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OilPolicies & Politics

XL, Or No XL? Public Comments End With Poll Surprise

Pipeline construction across farmland.Laying a pipeline across agricultural land (photo: eponline.com).

Friday afternoon, and officials at the State Department are probably breathing a huge sigh of relief. The official public comment period on the northern extension of the $5.4 billion Keystone XL pipeline expired today. And the unofficial public comment that’s making the news is today’s release of a new Washington Post-ABC News poll that has proponents of the pipeline winning over protesters by a margin of at least two and a half to one, counting sampling error.

Perhaps the most egregious error the poll respondents have made concerns not the pipeline itself, but the issue of its economic benefits. Many politicians, especially conservatives, have referred to the decision as “a no-brainer.” Says TransCanada, which proposed the pipeline:

“[The] Keystone XL Pipeline will be the safest and most advanced pipeline operation in North America. It will not only bring essential infrastructure to North American oil producers, but it will also provide jobs, long-term energy independence, and an economic boost to Americans.”

Just because Keystone XL would be safer and more advanced than other pipelines would hardly give it immunity from spills, some of which might be more catastrophic than any we’ve seen before. But oil and gas are dangerous products. The alternatives—rail, barge, and ship transport—have potentially huge impacts as well.

What about jobs? Fully 85% of those polled say the pipeline would create a significant number of jobs, 62% believing that “strongly.” In January, the State Department itself downgraded the pipeline job numbers to less than 2,000 during construction and 50 permanent positions. Pehaps blinded the lateness and low profile of these numbers or misled by expensive pro-industry advertising and public relations, the public appears to have not heard or not internalized these figures.

As for “long-term energy independence,” what’s “long-term” is in the eye of the beholder. Using readily available numbers, in 2006 Canada’s Energy Department estimated that at the “rate of production projected for 2015, about 3 million barrels per day (480×103 m3/d), the Athabasca tar sands reserves would last over 170 years.” That’s for Canada. On a worldwide scale, they’re talking about less than seven and a half years per person.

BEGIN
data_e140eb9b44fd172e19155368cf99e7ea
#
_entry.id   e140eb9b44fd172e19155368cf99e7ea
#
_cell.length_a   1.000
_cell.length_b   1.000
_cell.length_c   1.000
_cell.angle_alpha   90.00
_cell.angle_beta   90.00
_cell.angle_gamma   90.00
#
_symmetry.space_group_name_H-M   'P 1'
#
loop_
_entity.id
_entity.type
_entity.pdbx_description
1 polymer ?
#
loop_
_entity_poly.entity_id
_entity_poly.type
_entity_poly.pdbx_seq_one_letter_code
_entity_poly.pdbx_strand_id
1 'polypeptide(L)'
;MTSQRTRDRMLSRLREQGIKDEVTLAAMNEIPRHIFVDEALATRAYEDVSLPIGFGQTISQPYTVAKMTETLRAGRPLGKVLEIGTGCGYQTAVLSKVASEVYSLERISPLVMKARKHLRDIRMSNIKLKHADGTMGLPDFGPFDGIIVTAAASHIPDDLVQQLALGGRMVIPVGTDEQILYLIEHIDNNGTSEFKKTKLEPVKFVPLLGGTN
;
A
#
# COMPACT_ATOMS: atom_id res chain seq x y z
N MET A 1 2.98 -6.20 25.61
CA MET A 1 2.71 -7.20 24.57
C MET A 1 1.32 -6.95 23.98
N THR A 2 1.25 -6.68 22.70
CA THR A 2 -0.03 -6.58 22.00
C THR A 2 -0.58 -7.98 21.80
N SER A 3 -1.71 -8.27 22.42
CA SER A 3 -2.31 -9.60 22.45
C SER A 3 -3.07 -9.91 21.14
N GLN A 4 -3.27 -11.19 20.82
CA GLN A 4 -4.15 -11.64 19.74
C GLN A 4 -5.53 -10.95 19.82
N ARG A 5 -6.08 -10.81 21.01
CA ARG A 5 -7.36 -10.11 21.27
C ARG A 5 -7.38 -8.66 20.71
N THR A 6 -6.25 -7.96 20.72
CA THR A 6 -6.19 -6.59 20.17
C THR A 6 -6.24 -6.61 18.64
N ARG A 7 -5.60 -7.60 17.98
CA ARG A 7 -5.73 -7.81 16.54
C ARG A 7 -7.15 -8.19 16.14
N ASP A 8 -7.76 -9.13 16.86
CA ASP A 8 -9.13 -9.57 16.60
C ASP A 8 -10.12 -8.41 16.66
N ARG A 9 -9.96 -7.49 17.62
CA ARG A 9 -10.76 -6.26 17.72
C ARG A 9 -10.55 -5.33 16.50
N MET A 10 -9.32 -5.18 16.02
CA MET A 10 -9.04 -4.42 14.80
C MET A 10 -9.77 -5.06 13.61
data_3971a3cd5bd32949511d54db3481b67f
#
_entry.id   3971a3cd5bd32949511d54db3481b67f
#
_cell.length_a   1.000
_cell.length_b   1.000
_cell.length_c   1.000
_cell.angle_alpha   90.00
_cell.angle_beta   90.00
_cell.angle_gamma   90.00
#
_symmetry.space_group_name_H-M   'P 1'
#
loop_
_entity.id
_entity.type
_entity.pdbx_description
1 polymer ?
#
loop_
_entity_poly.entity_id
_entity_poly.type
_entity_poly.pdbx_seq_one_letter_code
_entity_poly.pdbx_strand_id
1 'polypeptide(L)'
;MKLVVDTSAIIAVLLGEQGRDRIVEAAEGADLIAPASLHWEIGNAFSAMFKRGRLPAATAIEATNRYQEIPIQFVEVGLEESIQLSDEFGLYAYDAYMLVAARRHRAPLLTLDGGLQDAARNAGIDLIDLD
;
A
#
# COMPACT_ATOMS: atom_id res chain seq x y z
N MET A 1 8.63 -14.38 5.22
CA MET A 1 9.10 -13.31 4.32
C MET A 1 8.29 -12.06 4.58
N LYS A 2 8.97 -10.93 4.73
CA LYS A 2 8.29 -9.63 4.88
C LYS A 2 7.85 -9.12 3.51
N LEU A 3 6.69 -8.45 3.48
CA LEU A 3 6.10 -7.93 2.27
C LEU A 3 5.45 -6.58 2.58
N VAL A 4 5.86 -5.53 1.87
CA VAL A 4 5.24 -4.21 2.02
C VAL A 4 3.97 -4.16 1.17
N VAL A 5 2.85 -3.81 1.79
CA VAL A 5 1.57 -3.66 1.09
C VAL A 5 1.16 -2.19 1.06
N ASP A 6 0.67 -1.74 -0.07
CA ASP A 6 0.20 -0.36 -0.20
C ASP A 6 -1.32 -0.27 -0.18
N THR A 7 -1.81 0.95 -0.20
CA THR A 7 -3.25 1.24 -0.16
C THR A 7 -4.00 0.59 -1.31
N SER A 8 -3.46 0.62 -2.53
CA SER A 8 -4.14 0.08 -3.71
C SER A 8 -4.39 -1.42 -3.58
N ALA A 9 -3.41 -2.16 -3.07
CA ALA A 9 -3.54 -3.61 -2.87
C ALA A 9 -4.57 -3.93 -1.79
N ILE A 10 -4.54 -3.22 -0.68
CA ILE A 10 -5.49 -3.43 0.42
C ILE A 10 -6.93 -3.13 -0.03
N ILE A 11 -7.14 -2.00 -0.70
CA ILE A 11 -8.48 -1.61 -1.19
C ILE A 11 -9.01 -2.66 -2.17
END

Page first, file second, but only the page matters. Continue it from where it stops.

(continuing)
“An economic boost to Americans”? Mostly to multinational oil companies and Canadians, and same old, same old for the US. Lots and lots of North American exports, supporting the economies of other gas-guzzling nations.

The most important part of TransCanada’s selling story is the part it leaves out. That’s climate change, which is breathing down our necks, in case you hadn’t noticed.

It’s not “game over” for the most hotly contended energy vs. environment clash in the United States by any means, but the burden of the argument has now shifted from citizens. It will go through bureaucracy and ultimately reach those at the top, who will decide whether to bear or bury the pipeline. Symbolically, the matter is now out of the people’s hands, despite the emotional residue.

In the bigger picture, environmental advocates seem to have a lot more to worry about than the Keystone XL pipeline. Just a few items: energy pursuit rapidly depleting a finite fresh water supply, deforestation, nuclear debate heightened by Japan’s post-Fukushima miseries, bickering over renewable energy, the crushing need of India and China for coal until they can develop other energy sources, and the mitigation of climate change that has already begun—storm, drought, and wildfire incursion, ocean acidification, polar melting—are a few of them. Will continuing to pour personal efforts into Keystone only drain our ability to tackle larger issues?




One comment
  1. curly4

    It might be time to phase out petroleum as a source of motor fuel. to do that a federal tax of $10/gallon US would make a big dent in the use of petro fuel. It would also clean the environment much faster. It would also spur the use of public transportation where electric buses and trains could be use and powered by natural gas if the solar and wind would not provide enough energy.

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